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  The progressive ankylosis protein ANK facilitates clathrin- and adaptor-mediated membrane traffic at the trans-Golgi network-to-endosome interface

Seifert, W., Posor, Y., Schu, P., Stenbeck, G., Mundlos, S., Klaassen, S., et al. (2016). The progressive ankylosis protein ANK facilitates clathrin- and adaptor-mediated membrane traffic at the trans-Golgi network-to-endosome interface. Human Molecular Genetics, 25(17), 3836-3848. doi:10.1093/hmg/ddw230.

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Item Permalink: http://hdl.handle.net/11858/00-001M-0000-002D-E1D6-5 Version Permalink: http://hdl.handle.net/11858/00-001M-0000-002D-E1D7-3
Genre: Journal Article

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Seifert, W., Author
Posor, Y., Author
Schu, P., Author
Stenbeck, G., Author
Mundlos, S.1, Author              
Klaassen, S., Author
Nurnberg, P., Author
Haucke, V., Author
Kornak, U.1, Author              
Kühnisch, J.1, Author
Affiliations:
1Research Group Development & Disease (Head: Stefan Mundlos), Max Planck Institute for Molecular Genetics, Max Planck Society, ou_1433557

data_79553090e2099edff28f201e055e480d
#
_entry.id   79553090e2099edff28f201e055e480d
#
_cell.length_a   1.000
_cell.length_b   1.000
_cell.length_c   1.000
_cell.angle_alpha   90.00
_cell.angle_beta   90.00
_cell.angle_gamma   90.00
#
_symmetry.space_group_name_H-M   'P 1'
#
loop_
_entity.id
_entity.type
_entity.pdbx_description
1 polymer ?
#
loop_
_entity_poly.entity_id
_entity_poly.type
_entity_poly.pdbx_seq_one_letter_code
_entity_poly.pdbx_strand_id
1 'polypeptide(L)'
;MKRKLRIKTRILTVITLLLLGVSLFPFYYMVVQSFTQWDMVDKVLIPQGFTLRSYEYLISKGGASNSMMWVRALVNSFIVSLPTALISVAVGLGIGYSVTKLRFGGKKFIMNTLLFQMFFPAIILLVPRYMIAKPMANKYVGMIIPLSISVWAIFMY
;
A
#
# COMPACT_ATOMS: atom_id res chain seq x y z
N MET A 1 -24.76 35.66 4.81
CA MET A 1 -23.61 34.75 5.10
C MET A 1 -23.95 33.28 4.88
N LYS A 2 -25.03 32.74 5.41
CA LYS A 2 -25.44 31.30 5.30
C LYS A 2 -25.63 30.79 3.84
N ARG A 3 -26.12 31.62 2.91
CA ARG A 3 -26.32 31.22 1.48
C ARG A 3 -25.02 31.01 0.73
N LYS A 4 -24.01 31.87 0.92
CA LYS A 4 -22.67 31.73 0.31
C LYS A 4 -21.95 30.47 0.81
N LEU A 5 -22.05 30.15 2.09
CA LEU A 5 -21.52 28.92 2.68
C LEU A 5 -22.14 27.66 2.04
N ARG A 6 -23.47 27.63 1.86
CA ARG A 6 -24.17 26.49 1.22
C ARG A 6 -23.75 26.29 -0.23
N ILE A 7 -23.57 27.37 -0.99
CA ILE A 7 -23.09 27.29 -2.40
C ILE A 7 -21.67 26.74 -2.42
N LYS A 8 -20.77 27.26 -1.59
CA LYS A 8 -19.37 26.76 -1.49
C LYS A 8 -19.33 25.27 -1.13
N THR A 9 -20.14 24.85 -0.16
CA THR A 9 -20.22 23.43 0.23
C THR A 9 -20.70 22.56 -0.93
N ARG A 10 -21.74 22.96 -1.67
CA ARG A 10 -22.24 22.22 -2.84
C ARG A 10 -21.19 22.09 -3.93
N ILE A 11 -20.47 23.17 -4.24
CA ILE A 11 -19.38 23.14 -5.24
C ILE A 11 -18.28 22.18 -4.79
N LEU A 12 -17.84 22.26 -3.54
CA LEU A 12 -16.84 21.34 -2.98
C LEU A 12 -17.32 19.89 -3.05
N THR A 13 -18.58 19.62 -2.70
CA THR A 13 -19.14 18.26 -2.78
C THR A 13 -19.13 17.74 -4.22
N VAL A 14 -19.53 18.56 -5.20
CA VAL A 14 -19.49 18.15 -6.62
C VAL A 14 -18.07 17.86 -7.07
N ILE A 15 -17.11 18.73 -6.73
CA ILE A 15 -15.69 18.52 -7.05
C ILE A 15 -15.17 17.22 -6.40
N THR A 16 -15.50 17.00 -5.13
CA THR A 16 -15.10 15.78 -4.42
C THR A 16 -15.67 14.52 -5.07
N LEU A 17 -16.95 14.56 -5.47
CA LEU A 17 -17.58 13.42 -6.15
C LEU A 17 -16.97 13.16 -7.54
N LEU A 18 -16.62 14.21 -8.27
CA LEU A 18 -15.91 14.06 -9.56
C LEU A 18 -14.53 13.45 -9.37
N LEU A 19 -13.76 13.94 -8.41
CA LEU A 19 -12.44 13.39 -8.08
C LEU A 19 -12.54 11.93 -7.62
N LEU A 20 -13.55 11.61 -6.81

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 Abstract: Dominant or recessive mutations in the progressive ankylosis gene ANKH have been linked to familial chondrocalcinosis (CCAL2), craniometaphyseal dysplasia (CMD), mental retardation, deafness and ankylosis syndrome (MRDA). The function of the encoded membrane protein ANK in cellular compartments other than the plasma membrane is unknown. Here, we show that ANK localizes to the trans-Golgi network (TGN), clathrin-coated vesicles and the plasma membrane. ANK functionally interacts with clathrin and clathrin associated adaptor protein (AP) complexes as loss of either protein causes ANK dispersion from the TGN to cytoplasmic endosome-like puncta. Consistent with its subcellular localization, loss of ANK results in reduced formation of tubular membrane carriers from the TGN, perinuclear accumulation of early endosomes and impaired transferrin endocytosis. Our data indicate that clathrin/AP-mediated cycling of ANK between the TGN, endosomes, and the cell surface regulates membrane traffic at the TGN/endosomal interface. These findings suggest that dysfunction of Golgi-endosomal membrane traffic may contribute to ANKH-associated pathologies.

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Language(s): eng - English
 Dates: 2016-07-272016-09-01
 Publication Status: Published in print
 Pages: 13
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 Rev. Method: -
 Identifiers: DOI: 10.1093/hmg/ddw230
ISSN: 1460-2083 (Electronic)0964-6906 (Print)
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Title: Human Molecular Genetics
Source Genre: Journal
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Publ. Info: Oxford, England : IRL Press
Pages: - Volume / Issue: 25 (17) Sequence Number: - Start / End Page: 3836 - 3848 Identifier: ISSN: 0964-6906
CoNE: /journals/resource/954925581153